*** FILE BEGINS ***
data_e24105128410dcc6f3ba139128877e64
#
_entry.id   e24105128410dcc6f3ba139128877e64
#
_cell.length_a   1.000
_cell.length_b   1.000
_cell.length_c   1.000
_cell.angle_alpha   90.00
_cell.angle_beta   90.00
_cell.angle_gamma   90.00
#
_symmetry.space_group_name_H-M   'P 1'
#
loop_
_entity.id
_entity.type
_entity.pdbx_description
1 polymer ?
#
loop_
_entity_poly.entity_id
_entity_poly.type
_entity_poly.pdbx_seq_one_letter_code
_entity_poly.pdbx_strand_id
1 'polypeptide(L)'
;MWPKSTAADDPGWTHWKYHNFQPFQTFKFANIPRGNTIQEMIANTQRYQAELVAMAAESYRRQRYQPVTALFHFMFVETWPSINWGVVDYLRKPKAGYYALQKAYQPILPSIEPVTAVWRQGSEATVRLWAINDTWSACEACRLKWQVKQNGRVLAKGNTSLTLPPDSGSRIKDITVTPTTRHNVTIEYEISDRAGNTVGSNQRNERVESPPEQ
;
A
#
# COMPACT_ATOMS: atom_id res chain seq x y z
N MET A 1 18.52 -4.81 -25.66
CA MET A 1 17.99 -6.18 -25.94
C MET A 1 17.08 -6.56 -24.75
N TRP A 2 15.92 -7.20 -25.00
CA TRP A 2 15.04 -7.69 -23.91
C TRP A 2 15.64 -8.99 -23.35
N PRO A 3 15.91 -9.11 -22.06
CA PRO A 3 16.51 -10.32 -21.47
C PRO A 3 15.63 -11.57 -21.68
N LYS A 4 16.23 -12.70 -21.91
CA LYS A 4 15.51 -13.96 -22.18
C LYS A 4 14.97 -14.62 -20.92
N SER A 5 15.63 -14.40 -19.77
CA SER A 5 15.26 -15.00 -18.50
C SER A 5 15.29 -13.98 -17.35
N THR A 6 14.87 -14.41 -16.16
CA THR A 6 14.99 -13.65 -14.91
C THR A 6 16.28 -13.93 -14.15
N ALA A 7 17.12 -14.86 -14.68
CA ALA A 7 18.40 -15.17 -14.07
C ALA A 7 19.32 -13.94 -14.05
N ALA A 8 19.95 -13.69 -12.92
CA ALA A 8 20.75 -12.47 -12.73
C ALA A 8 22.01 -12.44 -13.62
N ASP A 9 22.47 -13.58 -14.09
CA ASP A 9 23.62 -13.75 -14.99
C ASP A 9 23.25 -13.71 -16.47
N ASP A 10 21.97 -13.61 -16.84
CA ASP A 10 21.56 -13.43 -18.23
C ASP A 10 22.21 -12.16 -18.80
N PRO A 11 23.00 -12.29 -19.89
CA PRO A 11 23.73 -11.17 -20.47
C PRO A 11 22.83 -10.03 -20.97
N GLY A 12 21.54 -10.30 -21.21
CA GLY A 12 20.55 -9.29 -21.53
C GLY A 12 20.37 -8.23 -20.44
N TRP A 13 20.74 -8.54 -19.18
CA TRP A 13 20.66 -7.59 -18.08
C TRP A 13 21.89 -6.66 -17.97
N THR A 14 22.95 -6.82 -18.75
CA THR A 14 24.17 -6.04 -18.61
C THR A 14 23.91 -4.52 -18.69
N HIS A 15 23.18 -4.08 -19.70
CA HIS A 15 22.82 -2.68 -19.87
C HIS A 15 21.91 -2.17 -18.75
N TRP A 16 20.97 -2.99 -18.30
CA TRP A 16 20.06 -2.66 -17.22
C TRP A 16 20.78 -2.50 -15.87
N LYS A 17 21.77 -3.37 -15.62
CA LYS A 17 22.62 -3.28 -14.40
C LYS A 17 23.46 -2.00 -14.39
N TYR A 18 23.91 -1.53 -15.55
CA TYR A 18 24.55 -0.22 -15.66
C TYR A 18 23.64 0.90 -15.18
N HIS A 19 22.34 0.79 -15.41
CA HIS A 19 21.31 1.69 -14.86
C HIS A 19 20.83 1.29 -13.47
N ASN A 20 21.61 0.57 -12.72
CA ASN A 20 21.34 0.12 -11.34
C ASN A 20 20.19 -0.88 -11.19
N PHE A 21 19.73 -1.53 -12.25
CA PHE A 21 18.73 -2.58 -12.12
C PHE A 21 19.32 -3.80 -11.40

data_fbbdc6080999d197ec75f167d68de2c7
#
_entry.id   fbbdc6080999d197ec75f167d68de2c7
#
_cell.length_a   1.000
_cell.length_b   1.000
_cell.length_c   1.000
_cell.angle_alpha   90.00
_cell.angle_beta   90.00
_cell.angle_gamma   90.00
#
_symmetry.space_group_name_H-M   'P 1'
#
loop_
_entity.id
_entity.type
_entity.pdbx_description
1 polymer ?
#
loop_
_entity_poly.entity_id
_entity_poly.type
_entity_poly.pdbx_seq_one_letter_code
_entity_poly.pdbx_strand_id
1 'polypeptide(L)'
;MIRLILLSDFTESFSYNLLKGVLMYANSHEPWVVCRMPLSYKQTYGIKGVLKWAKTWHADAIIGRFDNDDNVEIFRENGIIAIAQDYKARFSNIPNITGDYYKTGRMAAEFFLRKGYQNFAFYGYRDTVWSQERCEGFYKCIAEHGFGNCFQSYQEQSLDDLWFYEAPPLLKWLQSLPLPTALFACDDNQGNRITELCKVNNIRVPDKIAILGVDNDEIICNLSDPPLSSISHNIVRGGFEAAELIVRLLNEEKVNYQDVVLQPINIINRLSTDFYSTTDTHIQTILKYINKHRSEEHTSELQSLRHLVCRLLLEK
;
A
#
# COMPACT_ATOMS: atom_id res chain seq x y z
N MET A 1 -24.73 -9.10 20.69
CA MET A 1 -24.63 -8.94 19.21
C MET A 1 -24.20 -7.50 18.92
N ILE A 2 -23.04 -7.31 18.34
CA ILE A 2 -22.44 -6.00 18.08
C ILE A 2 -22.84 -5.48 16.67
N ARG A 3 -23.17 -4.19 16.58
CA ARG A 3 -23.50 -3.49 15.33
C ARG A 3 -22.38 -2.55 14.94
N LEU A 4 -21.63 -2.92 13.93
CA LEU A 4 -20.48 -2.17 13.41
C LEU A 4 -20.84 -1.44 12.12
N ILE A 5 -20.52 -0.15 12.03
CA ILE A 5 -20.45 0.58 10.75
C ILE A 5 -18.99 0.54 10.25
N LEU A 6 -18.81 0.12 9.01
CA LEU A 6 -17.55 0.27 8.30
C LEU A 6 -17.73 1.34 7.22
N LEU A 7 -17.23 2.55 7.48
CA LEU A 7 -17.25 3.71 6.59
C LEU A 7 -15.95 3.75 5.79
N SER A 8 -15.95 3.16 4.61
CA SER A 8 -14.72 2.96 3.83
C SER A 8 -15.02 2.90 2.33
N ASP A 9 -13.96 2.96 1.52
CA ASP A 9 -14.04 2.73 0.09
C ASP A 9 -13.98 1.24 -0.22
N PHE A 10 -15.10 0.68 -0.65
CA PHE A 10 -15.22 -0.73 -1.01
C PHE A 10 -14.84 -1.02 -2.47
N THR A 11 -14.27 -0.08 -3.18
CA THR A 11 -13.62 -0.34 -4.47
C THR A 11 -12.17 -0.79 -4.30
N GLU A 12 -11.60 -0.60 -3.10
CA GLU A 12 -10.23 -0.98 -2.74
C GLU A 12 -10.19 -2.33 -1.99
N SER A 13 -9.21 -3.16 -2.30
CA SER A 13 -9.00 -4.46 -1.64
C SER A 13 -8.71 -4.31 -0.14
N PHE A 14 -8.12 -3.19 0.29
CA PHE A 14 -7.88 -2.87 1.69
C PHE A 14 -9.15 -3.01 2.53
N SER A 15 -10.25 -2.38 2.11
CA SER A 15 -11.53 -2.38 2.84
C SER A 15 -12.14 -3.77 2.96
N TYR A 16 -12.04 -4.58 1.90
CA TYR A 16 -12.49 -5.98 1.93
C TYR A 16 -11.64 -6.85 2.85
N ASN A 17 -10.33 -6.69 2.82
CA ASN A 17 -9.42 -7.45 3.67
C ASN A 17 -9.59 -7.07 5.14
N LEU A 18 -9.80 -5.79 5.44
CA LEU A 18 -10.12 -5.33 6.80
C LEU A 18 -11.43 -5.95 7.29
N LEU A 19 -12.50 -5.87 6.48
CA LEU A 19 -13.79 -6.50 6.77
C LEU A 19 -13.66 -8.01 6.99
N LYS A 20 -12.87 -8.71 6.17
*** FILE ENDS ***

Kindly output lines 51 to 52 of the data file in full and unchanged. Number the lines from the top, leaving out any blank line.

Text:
C ALA A 7 19.32 -13.94 -14.05
N ALA A 8 19.95 -13.69 -12.92